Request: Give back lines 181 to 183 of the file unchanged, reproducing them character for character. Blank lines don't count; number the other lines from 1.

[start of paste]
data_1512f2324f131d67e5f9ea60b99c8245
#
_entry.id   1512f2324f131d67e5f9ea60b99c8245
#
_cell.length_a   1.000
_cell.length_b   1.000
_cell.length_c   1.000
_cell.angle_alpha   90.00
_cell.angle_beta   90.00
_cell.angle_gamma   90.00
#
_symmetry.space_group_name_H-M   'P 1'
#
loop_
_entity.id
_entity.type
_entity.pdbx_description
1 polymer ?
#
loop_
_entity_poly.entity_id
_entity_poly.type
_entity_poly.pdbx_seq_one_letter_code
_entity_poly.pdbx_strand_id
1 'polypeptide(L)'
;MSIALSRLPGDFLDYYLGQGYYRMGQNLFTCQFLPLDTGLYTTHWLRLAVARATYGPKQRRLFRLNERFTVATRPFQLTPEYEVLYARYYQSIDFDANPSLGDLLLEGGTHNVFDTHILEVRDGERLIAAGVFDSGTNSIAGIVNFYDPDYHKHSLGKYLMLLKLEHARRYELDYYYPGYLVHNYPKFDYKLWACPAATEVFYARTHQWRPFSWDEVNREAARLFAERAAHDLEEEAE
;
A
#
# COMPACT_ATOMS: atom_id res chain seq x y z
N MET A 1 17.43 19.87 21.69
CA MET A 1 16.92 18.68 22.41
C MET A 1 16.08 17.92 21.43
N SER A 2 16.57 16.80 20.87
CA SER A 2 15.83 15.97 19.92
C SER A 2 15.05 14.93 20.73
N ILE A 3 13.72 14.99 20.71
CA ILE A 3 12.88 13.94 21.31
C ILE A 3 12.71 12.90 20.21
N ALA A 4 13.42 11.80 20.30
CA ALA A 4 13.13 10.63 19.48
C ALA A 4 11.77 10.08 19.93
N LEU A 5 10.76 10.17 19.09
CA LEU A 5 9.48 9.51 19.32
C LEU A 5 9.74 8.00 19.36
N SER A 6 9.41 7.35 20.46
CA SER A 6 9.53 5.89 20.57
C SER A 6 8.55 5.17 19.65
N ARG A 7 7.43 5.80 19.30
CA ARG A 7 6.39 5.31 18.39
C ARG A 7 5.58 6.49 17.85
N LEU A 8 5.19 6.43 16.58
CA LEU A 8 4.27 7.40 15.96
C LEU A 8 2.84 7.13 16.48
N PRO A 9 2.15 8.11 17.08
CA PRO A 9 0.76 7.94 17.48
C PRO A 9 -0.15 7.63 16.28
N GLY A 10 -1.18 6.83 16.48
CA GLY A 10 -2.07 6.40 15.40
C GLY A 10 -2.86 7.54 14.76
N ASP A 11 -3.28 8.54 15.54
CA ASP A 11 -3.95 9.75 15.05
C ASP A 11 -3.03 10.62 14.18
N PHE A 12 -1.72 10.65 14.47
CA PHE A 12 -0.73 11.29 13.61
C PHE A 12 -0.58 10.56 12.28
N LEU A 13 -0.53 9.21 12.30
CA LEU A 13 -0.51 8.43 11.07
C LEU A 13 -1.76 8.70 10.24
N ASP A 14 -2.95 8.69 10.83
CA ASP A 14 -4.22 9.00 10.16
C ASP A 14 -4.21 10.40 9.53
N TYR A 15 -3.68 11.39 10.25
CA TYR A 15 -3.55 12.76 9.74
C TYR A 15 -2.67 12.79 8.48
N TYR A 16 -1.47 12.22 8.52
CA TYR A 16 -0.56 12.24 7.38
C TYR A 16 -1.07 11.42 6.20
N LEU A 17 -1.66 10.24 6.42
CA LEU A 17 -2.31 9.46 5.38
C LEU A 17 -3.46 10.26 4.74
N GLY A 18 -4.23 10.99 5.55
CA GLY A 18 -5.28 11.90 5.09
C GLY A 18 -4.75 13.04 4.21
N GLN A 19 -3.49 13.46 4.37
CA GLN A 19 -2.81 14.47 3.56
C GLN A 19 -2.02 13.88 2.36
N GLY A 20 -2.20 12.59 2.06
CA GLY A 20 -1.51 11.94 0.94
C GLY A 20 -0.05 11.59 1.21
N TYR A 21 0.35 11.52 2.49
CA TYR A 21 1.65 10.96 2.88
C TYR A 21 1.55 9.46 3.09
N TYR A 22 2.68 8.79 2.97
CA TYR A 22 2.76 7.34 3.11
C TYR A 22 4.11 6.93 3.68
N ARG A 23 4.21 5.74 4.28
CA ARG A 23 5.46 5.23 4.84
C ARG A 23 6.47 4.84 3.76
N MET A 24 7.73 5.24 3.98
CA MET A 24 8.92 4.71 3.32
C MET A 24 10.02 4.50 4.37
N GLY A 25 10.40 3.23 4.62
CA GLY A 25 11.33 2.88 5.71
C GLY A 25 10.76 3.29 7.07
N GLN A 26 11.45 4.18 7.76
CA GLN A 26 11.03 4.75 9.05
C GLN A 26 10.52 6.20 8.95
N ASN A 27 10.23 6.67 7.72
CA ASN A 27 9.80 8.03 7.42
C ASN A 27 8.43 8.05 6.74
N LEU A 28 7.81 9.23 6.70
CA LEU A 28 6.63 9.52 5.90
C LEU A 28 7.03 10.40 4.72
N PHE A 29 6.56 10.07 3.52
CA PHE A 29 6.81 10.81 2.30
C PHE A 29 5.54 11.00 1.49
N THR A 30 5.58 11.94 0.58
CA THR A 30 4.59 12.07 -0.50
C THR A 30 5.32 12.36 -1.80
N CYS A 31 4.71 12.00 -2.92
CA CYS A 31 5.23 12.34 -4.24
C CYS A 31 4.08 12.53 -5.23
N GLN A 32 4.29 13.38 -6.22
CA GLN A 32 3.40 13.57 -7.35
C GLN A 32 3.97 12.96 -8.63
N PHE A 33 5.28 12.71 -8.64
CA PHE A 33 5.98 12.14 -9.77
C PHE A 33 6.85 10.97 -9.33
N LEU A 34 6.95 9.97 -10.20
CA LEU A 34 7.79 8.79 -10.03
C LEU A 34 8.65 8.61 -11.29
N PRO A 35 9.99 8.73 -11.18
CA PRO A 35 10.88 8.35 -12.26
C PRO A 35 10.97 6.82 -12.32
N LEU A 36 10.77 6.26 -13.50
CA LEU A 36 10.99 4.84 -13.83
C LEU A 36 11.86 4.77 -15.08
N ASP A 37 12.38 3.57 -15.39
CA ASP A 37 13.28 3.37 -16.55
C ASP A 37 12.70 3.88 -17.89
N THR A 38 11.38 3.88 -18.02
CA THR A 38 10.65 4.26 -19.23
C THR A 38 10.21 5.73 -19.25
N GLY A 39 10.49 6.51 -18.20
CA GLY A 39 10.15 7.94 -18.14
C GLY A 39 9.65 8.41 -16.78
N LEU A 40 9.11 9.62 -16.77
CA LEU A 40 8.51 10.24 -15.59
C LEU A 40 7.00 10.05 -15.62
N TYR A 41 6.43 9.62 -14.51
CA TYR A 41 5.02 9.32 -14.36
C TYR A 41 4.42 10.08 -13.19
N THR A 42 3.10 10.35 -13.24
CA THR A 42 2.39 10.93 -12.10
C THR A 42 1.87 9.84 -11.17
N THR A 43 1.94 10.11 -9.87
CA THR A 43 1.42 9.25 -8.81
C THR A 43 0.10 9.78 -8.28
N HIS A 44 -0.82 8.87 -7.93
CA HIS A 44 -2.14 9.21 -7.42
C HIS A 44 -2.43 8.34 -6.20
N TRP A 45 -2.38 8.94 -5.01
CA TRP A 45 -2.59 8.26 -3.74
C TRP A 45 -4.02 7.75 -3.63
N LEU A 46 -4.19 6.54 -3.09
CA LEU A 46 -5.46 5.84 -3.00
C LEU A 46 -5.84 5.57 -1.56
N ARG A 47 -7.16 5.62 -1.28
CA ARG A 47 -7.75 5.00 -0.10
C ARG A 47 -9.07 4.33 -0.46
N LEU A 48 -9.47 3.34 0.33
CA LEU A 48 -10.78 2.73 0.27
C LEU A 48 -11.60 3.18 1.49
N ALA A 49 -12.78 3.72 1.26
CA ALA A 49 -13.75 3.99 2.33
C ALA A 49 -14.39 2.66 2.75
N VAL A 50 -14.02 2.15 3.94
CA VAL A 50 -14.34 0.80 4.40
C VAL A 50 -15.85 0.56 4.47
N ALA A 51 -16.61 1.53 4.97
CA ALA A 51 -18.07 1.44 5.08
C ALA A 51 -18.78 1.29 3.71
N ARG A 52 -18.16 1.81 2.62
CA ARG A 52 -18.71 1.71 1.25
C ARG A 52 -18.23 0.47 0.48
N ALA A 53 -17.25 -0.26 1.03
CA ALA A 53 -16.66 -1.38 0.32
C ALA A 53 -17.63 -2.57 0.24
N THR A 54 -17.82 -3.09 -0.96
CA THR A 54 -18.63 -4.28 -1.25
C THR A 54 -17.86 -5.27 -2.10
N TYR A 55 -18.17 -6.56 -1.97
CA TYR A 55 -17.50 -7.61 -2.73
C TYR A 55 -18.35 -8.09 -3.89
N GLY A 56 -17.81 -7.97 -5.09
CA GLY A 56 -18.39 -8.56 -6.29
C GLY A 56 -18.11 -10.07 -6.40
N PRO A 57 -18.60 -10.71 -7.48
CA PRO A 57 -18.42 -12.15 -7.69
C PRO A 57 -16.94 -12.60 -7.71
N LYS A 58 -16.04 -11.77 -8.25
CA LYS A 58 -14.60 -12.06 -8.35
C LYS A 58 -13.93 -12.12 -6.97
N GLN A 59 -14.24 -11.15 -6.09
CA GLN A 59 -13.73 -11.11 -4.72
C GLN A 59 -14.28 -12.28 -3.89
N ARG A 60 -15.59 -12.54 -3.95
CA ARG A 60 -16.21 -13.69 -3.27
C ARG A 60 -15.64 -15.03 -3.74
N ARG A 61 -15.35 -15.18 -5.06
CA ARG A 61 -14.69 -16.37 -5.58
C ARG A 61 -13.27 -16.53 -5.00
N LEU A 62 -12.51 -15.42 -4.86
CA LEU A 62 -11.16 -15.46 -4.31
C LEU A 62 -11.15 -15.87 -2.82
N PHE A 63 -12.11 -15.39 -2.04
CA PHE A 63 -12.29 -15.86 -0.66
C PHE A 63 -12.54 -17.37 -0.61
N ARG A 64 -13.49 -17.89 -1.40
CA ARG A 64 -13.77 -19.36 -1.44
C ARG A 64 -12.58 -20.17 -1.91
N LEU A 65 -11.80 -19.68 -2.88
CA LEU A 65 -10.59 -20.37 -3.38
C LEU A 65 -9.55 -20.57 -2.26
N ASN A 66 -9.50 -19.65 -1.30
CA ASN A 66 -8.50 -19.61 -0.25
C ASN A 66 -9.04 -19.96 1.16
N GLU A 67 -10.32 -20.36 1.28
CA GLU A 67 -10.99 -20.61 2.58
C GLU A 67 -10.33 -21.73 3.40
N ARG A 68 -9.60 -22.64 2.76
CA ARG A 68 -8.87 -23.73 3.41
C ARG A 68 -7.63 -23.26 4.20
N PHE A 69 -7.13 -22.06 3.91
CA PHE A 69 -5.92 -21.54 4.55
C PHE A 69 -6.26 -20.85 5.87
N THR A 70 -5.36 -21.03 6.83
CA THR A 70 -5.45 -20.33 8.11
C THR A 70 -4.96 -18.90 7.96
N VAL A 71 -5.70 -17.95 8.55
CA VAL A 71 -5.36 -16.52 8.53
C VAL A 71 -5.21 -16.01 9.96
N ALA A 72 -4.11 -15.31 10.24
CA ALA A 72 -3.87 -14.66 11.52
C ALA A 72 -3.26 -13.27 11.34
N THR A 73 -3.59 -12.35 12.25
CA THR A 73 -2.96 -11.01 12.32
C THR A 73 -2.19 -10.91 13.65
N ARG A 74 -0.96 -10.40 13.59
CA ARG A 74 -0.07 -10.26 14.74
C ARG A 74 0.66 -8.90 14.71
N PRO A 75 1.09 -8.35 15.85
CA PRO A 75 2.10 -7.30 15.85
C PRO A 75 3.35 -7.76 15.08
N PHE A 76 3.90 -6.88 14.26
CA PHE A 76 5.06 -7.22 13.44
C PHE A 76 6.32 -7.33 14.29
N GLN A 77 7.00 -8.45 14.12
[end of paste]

N ALA A 51 -16.61 1.53 4.97
CA ALA A 51 -18.07 1.44 5.08
C ALA A 51 -18.78 1.29 3.71